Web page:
Dairy Australia’s February Situation and Outlook report points to farmers finishing this season in better shape than last year, but warns increased Northern Hemisphere milk production could mean challenging times ahead.
Dairy Australia senior industry analyst John Droppert said European year-on-year production growth had hit six per cent, prompting a deterioration in market sentiment. Production in the United States was up 1.4 per cent in the year to December.
“Prices are steady-to-higher but the reality of Northern Hemisphere expansion cannot be ignored and the fundamentals point to downward pressure on milk prices in southern regions in the coming months,” Mr Droppert said.
“The size of Europe’s dairy herd has begun to fall so that is a good sign that the growth spurt we’re seeing should soon moderate.”
Mr Droppert said a decline in New Zealand milk production had limited the impact of increased supply on commodity prices, as had double digit growth in Chinese and Japanese imports.
New Zealand farmers were hit by an extremely dry summer and the impact of some welcome January rain was likely to be offset by lower feed surpluses.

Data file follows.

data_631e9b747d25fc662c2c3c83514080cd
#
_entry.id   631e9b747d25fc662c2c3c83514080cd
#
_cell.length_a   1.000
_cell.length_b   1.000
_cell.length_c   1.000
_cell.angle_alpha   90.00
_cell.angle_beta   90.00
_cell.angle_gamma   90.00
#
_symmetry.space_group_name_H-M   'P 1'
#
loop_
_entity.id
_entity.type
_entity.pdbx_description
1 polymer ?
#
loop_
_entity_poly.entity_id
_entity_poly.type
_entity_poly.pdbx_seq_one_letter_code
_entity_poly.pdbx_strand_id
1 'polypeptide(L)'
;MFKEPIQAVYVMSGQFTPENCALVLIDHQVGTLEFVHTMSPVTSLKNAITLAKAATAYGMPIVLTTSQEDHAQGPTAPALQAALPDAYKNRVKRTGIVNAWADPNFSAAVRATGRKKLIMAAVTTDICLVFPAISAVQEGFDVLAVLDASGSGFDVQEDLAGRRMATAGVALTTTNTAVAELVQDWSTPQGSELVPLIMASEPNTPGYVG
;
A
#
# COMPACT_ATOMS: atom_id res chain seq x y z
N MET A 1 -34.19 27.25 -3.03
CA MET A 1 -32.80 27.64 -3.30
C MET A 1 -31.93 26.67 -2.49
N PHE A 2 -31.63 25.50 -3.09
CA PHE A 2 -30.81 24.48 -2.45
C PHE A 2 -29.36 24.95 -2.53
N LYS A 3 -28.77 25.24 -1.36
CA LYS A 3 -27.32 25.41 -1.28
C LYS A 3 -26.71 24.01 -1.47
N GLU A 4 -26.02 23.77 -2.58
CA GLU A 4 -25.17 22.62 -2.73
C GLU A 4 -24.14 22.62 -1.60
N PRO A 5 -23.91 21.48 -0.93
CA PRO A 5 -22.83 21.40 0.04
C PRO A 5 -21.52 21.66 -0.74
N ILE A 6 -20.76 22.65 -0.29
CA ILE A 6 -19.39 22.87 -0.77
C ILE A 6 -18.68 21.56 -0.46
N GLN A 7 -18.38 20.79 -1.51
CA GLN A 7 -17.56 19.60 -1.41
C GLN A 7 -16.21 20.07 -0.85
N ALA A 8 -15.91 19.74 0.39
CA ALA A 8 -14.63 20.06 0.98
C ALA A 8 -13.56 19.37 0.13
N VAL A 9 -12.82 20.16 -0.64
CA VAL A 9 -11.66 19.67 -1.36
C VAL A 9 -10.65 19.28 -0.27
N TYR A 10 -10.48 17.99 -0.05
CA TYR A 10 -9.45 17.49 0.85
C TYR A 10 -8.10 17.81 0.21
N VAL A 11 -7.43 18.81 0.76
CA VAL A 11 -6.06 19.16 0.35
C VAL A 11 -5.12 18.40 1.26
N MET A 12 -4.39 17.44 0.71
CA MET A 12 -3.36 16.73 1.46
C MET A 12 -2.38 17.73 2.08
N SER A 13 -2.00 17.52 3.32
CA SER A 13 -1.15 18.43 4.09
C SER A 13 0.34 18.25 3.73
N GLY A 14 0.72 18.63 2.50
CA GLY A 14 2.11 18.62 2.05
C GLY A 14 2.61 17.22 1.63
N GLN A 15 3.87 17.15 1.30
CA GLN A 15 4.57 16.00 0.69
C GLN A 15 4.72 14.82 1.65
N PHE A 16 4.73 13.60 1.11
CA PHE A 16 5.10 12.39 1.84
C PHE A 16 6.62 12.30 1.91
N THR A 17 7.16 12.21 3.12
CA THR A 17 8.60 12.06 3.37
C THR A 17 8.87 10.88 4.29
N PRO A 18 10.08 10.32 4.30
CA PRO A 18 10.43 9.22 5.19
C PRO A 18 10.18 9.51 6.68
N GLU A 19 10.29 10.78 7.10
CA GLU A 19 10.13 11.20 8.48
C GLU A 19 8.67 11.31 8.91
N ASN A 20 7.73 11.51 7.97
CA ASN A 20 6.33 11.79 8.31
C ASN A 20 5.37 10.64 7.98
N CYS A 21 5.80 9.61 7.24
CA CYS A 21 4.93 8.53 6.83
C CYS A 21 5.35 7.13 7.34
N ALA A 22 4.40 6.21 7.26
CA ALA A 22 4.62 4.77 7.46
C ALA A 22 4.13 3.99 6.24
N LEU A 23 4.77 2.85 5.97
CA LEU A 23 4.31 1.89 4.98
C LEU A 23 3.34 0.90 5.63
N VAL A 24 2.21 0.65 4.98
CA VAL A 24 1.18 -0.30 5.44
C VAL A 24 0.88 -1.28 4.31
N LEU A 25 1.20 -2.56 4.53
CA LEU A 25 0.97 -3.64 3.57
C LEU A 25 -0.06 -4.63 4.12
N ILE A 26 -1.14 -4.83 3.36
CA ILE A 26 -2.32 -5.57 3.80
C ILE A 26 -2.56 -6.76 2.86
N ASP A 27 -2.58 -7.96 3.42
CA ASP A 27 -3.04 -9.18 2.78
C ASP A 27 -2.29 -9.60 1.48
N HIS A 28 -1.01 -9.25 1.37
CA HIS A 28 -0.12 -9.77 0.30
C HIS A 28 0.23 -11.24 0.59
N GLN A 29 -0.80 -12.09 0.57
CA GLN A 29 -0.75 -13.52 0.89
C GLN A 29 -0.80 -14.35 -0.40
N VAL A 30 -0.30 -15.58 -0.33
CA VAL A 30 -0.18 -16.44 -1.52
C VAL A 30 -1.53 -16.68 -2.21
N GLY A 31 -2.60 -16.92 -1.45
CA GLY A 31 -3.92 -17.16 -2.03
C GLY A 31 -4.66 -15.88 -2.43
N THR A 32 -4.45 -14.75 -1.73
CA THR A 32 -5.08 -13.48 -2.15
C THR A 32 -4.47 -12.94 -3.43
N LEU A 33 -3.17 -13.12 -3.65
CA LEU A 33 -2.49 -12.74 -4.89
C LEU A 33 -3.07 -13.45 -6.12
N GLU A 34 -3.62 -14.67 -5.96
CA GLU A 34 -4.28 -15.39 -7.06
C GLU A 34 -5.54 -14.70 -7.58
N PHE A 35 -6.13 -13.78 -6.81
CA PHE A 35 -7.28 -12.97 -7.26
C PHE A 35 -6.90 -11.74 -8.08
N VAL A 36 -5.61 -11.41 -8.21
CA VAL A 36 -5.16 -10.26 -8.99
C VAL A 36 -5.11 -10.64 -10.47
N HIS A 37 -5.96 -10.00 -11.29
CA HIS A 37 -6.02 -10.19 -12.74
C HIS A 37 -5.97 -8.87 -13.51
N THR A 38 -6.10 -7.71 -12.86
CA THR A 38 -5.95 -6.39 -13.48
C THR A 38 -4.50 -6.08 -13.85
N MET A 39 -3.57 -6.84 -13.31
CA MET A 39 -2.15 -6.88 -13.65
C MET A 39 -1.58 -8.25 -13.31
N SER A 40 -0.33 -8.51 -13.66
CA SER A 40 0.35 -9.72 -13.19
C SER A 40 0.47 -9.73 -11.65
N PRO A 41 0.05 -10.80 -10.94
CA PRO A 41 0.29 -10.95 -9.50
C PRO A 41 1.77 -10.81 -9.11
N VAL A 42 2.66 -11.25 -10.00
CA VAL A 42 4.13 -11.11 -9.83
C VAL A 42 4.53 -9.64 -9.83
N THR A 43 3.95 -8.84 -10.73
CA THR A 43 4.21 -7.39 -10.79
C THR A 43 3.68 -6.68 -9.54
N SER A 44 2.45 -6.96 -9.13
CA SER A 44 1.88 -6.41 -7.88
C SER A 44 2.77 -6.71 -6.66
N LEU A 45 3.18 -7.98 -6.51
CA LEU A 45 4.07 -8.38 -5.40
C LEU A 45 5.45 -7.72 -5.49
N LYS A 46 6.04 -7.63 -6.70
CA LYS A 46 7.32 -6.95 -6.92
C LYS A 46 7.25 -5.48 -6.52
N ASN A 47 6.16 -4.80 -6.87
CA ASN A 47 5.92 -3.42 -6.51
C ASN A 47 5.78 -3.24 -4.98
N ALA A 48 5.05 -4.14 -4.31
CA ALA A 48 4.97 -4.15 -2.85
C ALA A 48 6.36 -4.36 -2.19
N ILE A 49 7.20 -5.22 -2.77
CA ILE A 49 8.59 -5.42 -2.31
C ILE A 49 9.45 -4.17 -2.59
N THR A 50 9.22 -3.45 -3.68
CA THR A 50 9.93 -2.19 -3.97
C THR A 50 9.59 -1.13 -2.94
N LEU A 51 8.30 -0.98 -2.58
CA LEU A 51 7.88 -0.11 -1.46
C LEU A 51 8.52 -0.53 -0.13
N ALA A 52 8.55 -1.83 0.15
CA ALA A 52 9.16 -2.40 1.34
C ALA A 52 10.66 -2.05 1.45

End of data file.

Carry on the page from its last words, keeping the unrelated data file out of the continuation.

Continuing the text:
As predicted in the October Situation and Outlook report, Australian milk production growth was driven largely by the southern export-focused dairy regions of Victoria, Tasmania, South Australia and southern NSW.
Domestic-focused regions saw milk production fall over the same period, particularly northern NSW (three per cent down) and Queensland (five per cent down). Dry conditions in those regions added to the challenge of flat or lower domestic milk prices. Milder weather in Western Australia saw production remain stable.
The Australian domestic market remained stable, with volume growth continuing in most major dairy categories. Sales value growth remained strong, with the exception of cheese, where retail prices remained under pressure.
Mr Droppert said a number of processors had demonstrated confidence in the industry’s long-term prospects, recently announcing plans to significantly boost processing capacity.
“The challenge for those processors will be in how they support and grow a profitable milk supply base to realise the potential of their manufacturing footprints while their competitors battle to retain their existing supply base,” he said.
“Amidst the contrasting short and medium-term market signals, any inducement to produce more milk or retain existing suppliers will need to account for risks that remain in the global market.”